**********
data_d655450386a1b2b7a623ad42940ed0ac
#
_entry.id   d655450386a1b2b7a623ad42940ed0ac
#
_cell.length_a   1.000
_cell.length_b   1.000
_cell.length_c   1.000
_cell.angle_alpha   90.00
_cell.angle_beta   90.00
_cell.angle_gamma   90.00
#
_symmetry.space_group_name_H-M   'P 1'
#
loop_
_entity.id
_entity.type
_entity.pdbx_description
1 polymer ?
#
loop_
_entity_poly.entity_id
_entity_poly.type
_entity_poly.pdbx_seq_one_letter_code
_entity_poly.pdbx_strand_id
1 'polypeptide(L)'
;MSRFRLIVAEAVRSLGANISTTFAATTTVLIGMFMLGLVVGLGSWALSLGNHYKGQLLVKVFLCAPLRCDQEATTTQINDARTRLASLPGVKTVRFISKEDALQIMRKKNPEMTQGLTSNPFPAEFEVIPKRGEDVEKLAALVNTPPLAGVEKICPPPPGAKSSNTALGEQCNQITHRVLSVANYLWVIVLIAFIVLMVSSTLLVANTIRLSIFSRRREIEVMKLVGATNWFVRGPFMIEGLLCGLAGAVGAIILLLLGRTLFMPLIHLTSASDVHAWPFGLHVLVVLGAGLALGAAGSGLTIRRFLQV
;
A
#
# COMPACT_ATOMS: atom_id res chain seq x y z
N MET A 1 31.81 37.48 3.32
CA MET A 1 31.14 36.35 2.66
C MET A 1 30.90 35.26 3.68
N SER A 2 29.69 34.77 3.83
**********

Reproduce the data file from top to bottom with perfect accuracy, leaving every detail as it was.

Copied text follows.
data_d655450386a1b2b7a623ad42940ed0ac
#
_entry.id   d655450386a1b2b7a623ad42940ed0ac
#
_cell.length_a   1.000
_cell.length_b   1.000
_cell.length_c   1.000
_cell.angle_alpha   90.00
_cell.angle_beta   90.00
_cell.angle_gamma   90.00
#
_symmetry.space_group_name_H-M   'P 1'
#
loop_
_entity.id
_entity.type
_entity.pdbx_description
1 polymer ?
#
loop_
_entity_poly.entity_id
_entity_poly.type
_entity_poly.pdbx_seq_one_letter_code
_entity_poly.pdbx_strand_id
1 'polypeptide(L)'
;MSRFRLIVAEAVRSLGANISTTFAATTTVLIGMFMLGLVVGLGSWALSLGNHYKGQLLVKVFLCAPLRCDQEATTTQINDARTRLASLPGVKTVRFISKEDALQIMRKKNPEMTQGLTSNPFPAEFEVIPKRGEDVEKLAALVNTPPLAGVEKICPPPPGAKSSNTALGEQCNQITHRVLSVANYLWVIVLIAFIVLMVSSTLLVANTIRLSIFSRRREIEVMKLVGATNWFVRGPFMIEGLLCGLAGAVGAIILLLLGRTLFMPLIHLTSASDVHAWPFGLHVLVVLGAGLALGAAGSGLTIRRFLQV
;
A
#
# COMPACT_ATOMS: atom_id res chain seq x y z
N MET A 1 31.81 37.48 3.32
CA MET A 1 31.14 36.35 2.66
C MET A 1 30.90 35.26 3.68
N SER A 2 29.69 34.77 3.83